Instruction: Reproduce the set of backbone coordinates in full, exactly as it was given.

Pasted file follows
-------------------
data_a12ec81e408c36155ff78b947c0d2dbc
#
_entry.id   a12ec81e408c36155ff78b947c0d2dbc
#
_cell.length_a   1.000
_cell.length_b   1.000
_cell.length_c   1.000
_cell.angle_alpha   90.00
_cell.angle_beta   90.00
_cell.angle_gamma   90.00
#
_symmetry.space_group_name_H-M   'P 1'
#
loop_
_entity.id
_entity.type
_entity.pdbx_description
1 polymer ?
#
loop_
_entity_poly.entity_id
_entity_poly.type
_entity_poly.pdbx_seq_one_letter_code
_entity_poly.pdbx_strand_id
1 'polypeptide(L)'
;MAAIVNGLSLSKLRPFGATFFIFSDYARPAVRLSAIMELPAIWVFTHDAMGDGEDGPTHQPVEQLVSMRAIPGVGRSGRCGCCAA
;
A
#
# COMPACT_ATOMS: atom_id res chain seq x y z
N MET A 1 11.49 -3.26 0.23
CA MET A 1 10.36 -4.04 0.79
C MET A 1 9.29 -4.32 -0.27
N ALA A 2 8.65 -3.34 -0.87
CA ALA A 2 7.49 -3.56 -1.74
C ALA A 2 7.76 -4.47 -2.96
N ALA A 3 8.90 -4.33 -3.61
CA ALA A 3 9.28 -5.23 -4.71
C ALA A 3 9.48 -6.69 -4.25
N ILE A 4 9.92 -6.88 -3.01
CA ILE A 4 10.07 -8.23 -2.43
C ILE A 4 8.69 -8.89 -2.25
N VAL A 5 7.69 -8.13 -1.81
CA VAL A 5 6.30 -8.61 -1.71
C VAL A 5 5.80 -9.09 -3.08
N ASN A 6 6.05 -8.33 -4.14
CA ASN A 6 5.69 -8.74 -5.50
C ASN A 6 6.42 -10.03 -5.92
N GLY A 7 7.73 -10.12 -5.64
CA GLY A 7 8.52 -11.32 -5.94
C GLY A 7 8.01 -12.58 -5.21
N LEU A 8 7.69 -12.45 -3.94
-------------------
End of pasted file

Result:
data_a12ec81e408c36155ff78b947c0d2dbc
#
_entry.id   a12ec81e408c36155ff78b947c0d2dbc
#
_cell.length_a   1.000
_cell.length_b   1.000
_cell.length_c   1.000
_cell.angle_alpha   90.00
_cell.angle_beta   90.00
_cell.angle_gamma   90.00
#
_symmetry.space_group_name_H-M   'P 1'
#
loop_
_entity.id
_entity.type
_entity.pdbx_description
1 polymer ?
#
loop_
_entity_poly.entity_id
_entity_poly.type
_entity_poly.pdbx_seq_one_letter_code
_entity_poly.pdbx_strand_id
1 'polypeptide(L)'
;MAAIVNGLSLSKLRPFGATFFIFSDYARPAVRLSAIMELPAIWVFTHDAMGDGEDGPTHQPVEQLVSMRAIPGVGRSGRCGCCAA
;
A
#
# COMPACT_ATOMS: atom_id res chain seq x y z
N MET A 1 11.49 -3.26 0.23
CA MET A 1 10.36 -4.04 0.79
C MET A 1 9.29 -4.32 -0.27
N ALA A 2 8.65 -3.34 -0.87
CA ALA A 2 7.49 -3.56 -1.74
C ALA A 2 7.76 -4.47 -2.96
N ALA A 3 8.90 -4.33 -3.61
CA ALA A 3 9.28 -5.23 -4.71
C ALA A 3 9.48 -6.69 -4.25
N ILE A 4 9.92 -6.88 -3.01
CA ILE A 4 10.07 -8.23 -2.43
C ILE A 4 8.69 -8.89 -2.25
N VAL A 5 7.69 -8.13 -1.81
CA VAL A 5 6.30 -8.61 -1.71
C VAL A 5 5.80 -9.09 -3.08
N ASN A 6 6.05 -8.33 -4.14
CA ASN A 6 5.69 -8.74 -5.50
C ASN A 6 6.42 -10.03 -5.92
N GLY A 7 7.73 -10.12 -5.64
CA GLY A 7 8.52 -11.32 -5.94
C GLY A 7 8.01 -12.58 -5.21
N LEU A 8 7.69 -12.45 -3.94